Hybrid hydraulic delivery trucks arrive

Three hybrid hydraulic package delivery trucks have been sent to FedEx Ground, Purolator, and UPS for evaluation in cooperation with CALSTART and Freightliner Custom Chassis Corp. (FCCC). The Hybrid, Electric and Advanced Truck Users Forum (HTUF) Parcel Delivery Working Group made the announcement yesterday.

The vehicles, built on an FCCC chassis and utilizing a Morgan Olson body, are powered by a Parker Hannifin hydraulic hybrid drive system. A grant from the U.S. Dept. of Energy and additional assistance from CALSTART helped fund the prototype program, which marks the first time this technology has been deployed on a Class 6 truck, Parker said.

“We are very proud to have assembled this world-class team of leading manufacturers and fleets to help demonstrate and deploy this exciting new product. The fact that FedEx Ground, UPS, and Purolator are interested in testing this technology is a positive statement about the potential of this American-made and manufactured vehicle and technology,” said John Boesel, president & CEO, CALSTART.

The vehicles use braking energy recovered and stored in hydraulic accumulators to power the truck during acceleration.  Parker’s onboard controller incorporates an advanced engine-off strategy to minimize unnecessary run time, resulting in a 40% or more improvement in fuel economy based on route profile.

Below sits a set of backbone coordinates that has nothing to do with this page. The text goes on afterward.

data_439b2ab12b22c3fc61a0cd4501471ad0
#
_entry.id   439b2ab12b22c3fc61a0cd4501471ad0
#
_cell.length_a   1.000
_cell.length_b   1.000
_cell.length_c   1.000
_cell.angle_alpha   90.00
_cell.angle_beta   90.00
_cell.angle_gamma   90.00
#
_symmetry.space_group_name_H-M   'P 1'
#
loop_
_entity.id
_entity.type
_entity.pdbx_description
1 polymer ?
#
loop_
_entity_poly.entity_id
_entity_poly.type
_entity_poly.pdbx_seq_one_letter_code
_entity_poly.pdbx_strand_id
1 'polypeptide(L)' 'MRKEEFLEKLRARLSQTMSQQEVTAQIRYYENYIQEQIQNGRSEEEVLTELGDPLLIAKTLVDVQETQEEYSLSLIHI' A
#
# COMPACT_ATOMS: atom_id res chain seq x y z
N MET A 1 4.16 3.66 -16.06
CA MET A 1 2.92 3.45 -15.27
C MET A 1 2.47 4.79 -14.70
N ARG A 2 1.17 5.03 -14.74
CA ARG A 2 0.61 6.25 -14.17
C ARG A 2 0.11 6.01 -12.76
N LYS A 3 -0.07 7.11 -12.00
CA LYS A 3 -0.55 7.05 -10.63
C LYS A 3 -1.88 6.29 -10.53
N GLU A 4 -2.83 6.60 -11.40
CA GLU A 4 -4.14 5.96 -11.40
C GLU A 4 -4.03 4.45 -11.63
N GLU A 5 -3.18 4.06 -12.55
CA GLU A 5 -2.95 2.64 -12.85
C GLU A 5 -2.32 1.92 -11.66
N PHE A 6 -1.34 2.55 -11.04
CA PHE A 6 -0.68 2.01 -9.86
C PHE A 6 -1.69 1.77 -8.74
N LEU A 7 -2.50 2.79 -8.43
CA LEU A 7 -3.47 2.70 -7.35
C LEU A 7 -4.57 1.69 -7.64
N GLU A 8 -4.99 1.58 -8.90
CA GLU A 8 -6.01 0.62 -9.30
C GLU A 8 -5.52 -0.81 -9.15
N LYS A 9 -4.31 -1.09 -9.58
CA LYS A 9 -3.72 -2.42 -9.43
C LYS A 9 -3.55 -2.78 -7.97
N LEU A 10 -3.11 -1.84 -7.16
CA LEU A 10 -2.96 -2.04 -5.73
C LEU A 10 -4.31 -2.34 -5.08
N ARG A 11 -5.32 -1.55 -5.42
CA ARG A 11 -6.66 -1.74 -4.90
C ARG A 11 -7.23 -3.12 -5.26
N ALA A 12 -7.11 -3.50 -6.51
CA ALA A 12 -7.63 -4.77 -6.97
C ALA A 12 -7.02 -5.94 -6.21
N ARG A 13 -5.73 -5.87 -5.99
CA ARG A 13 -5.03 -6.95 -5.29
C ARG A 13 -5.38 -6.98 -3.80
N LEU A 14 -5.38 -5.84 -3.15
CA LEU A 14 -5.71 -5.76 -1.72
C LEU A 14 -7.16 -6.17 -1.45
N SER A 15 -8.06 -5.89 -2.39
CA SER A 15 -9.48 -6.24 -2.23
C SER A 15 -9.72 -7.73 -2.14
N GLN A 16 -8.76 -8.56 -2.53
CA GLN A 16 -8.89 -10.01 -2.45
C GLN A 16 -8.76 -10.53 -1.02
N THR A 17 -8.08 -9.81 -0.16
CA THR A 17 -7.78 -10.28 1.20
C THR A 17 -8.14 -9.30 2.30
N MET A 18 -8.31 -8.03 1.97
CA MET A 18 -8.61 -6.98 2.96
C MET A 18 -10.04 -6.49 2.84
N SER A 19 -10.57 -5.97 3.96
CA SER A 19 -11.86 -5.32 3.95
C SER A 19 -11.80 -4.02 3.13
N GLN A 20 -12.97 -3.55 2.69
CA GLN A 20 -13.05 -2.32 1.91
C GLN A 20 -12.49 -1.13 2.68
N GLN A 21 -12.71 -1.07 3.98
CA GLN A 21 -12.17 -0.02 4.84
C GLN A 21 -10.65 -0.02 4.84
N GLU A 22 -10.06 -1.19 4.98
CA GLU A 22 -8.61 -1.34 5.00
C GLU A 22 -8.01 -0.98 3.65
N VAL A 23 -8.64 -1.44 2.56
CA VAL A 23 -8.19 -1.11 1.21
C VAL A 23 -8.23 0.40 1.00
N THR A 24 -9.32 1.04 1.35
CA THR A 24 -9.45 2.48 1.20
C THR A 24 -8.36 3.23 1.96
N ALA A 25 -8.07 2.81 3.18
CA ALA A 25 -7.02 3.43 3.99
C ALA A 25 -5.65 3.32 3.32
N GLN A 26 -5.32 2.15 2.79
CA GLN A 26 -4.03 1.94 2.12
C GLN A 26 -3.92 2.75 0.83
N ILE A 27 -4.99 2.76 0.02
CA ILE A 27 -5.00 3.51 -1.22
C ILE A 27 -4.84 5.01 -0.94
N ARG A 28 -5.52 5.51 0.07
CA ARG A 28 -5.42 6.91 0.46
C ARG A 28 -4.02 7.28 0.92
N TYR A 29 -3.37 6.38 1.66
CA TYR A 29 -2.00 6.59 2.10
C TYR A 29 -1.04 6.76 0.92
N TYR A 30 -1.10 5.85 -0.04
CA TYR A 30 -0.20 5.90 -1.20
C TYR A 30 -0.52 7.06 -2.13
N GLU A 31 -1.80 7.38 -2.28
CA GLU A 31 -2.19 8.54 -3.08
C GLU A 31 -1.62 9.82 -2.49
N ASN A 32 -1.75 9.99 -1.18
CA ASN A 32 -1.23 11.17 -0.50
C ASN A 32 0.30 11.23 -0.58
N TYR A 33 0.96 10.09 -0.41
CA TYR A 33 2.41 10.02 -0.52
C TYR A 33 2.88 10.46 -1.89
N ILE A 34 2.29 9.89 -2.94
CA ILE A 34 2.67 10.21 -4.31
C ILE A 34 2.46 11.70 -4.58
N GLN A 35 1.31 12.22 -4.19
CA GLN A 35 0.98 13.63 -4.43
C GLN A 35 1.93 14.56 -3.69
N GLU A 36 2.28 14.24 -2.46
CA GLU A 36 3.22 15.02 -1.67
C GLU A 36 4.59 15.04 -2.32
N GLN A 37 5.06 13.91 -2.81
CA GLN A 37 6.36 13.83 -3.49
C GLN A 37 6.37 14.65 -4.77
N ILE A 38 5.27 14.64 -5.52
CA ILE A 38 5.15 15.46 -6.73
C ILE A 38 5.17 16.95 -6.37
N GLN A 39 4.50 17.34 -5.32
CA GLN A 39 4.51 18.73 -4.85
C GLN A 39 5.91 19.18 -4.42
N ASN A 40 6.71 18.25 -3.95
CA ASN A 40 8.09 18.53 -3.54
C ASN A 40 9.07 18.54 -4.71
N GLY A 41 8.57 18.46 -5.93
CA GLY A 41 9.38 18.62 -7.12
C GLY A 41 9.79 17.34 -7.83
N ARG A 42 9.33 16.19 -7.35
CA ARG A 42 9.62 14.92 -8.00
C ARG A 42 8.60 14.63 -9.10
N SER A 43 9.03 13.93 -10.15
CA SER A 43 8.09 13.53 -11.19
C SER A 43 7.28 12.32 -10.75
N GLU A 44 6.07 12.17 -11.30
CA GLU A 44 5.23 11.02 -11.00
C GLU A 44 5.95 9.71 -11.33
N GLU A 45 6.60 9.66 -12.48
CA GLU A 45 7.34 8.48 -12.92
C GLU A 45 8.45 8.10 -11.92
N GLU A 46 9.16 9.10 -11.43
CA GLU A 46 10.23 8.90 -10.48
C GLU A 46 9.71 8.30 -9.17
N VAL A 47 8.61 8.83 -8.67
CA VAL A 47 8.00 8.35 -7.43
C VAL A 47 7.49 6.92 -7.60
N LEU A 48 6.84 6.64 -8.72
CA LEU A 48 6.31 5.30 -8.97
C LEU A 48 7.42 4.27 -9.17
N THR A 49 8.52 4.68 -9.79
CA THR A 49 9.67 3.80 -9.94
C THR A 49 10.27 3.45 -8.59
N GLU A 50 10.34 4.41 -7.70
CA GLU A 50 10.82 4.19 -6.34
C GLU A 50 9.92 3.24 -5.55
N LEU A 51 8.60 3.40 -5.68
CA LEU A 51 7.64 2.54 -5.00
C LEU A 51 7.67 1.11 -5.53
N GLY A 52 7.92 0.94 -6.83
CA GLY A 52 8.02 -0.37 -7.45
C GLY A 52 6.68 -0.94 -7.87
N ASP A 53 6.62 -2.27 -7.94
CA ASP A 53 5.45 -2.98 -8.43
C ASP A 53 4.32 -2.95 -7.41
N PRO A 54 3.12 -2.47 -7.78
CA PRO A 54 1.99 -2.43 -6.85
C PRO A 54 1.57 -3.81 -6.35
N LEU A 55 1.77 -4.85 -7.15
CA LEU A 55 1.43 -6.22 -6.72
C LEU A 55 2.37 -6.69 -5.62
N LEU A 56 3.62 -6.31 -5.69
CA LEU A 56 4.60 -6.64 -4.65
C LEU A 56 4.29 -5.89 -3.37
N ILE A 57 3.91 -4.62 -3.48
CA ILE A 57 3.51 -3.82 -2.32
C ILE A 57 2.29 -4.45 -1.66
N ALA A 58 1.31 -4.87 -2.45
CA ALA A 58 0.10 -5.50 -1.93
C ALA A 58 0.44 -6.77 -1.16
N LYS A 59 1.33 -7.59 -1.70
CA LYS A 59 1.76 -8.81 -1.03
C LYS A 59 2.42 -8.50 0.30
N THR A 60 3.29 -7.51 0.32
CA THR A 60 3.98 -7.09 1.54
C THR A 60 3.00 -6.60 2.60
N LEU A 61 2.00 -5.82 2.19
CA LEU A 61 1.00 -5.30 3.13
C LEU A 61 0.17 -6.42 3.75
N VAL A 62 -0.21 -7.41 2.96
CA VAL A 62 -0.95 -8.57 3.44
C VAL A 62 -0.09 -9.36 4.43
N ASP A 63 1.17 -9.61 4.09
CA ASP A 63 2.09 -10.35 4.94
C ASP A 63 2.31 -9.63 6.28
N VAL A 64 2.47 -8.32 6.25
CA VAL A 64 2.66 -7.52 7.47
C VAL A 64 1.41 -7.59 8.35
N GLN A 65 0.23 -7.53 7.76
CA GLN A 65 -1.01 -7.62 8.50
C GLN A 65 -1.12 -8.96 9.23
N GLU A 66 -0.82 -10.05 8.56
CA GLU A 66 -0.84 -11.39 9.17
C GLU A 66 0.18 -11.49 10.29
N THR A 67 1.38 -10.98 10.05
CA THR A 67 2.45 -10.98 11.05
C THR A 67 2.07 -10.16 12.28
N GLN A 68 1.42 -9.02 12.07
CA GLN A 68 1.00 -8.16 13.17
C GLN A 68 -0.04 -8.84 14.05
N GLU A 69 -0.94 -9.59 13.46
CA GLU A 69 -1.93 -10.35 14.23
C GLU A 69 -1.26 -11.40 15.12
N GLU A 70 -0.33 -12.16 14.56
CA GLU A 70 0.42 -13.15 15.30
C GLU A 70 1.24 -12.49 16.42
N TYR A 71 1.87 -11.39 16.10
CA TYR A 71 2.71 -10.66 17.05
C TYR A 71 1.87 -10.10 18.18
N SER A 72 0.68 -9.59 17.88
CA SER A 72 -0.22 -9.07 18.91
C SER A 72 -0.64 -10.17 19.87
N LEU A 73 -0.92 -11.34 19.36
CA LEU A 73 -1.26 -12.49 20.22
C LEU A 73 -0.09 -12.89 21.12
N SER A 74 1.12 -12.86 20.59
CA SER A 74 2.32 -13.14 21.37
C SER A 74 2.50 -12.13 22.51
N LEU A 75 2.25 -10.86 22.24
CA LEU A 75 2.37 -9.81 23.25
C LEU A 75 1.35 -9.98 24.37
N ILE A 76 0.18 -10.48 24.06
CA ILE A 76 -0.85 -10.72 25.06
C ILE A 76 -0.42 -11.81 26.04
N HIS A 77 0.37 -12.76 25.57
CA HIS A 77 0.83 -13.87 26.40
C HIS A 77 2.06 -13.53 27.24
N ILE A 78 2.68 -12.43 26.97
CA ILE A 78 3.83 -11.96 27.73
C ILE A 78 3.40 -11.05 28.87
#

“Purolator is excited about the new FCCC truck with Parker hybrid hydraulic technology,” said Serge Viola, general manager fleet/GSE & GLH, Purolator. “We look forward to the improvements to fuel economy and drivability that this new technology brings to the industry and are willing to work with the OEM’s  to validate these improvements for other fleets to help build business cases to introduce these vehicles into  their fleets as well.”

The Parker hybrid drive system installed in the trucks is designed specifically for medium duty, start-stop applications such as parcel delivery. Based on the company’s RunWise system, typically used on heavy-duty refuse vehicles, the medium-duty version used in these vehicles runs an infinitely variable transmission, Parker said. Power from hydraulic pump/motors and accumulators is seamlessly blended with engine power depending on driver demand. 

“Parker is excited to deploy our first three hydraulic hybrid drive systems with the CALSTART-led HTUF Working Group. After recent EPA testing, Parker’s system came out best in class compared to similar hybrid systems. We are anxiously awaiting to see real world test results from our three customers: FedEx Ground, Purolator and UPS,” said Shane Terblanche, general manager, Parker’s Hybrid Drive Systems Division.

The three companies will gather data on the vehicles to establish fuel economy improvements and brake and engine maintenance costs.

 “We are optimistic that this new technology will perform as well as it did in the test vehicles improving fuel economy and reducing emissions,” said Mike Britt, director of vehicle engineering for UPS.

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